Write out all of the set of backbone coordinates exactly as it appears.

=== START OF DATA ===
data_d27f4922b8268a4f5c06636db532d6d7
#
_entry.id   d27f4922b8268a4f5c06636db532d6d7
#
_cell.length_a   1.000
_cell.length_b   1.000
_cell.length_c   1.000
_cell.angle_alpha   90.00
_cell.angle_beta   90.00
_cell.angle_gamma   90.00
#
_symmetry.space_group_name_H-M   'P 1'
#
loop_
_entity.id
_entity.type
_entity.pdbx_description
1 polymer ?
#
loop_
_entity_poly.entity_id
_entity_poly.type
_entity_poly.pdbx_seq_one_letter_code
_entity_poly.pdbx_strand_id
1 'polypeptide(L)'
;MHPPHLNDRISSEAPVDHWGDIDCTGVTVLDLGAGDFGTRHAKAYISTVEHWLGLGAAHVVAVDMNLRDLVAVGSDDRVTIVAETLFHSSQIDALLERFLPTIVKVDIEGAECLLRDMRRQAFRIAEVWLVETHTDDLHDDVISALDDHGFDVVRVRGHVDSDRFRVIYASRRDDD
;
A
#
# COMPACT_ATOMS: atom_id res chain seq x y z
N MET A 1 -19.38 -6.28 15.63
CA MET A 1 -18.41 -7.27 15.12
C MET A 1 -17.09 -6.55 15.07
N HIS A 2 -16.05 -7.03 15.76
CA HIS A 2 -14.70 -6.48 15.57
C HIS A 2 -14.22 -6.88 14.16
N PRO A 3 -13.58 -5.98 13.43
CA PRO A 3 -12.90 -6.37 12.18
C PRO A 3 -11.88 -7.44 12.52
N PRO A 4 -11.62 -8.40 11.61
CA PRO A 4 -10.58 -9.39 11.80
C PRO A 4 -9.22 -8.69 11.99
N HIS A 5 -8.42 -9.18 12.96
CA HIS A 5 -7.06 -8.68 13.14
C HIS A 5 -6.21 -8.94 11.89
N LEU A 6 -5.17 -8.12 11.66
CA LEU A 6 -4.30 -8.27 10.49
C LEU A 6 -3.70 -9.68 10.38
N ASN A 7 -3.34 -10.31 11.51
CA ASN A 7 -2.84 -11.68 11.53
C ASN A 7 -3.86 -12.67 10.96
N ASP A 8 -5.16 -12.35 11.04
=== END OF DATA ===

data_d27f4922b8268a4f5c06636db532d6d7
#
_entry.id   d27f4922b8268a4f5c06636db532d6d7
#
_cell.length_a   1.000
_cell.length_b   1.000
_cell.length_c   1.000
_cell.angle_alpha   90.00
_cell.angle_beta   90.00
_cell.angle_gamma   90.00
#
_symmetry.space_group_name_H-M   'P 1'
#
loop_
_entity.id
_entity.type
_entity.pdbx_description
1 polymer ?
#
loop_
_entity_poly.entity_id
_entity_poly.type
_entity_poly.pdbx_seq_one_letter_code
_entity_poly.pdbx_strand_id
1 'polypeptide(L)'
;MHPPHLNDRISSEAPVDHWGDIDCTGVTVLDLGAGDFGTRHAKAYISTVEHWLGLGAAHVVAVDMNLRDLVAVGSDDRVTIVAETLFHSSQIDALLERFLPTIVKVDIEGAECLLRDMRRQAFRIAEVWLVETHTDDLHDDVISALDDHGFDVVRVRGHVDSDRFRVIYASRRDDD
;
A
#
# COMPACT_ATOMS: atom_id res chain seq x y z
N MET A 1 -19.38 -6.28 15.63
CA MET A 1 -18.41 -7.27 15.12
C MET A 1 -17.09 -6.55 15.07
N HIS A 2 -16.05 -7.03 15.76
CA HIS A 2 -14.70 -6.48 15.57
C HIS A 2 -14.22 -6.88 14.16
N PRO A 3 -13.58 -5.98 13.43
CA PRO A 3 -12.90 -6.37 12.18
C PRO A 3 -11.88 -7.44 12.52
N PRO A 4 -11.62 -8.40 11.61
CA PRO A 4 -10.58 -9.39 11.80
C PRO A 4 -9.22 -8.69 11.99
N HIS A 5 -8.42 -9.18 12.96
CA HIS A 5 -7.06 -8.68 13.14
C HIS A 5 -6.21 -8.94 11.89
N LEU A 6 -5.17 -8.12 11.66
CA LEU A 6 -4.30 -8.27 10.49
C LEU A 6 -3.70 -9.68 10.38
N ASN A 7 -3.34 -10.31 11.51
CA ASN A 7 -2.84 -11.68 11.53
C ASN A 7 -3.86 -12.67 10.96
N ASP A 8 -5.16 -12.35 11.04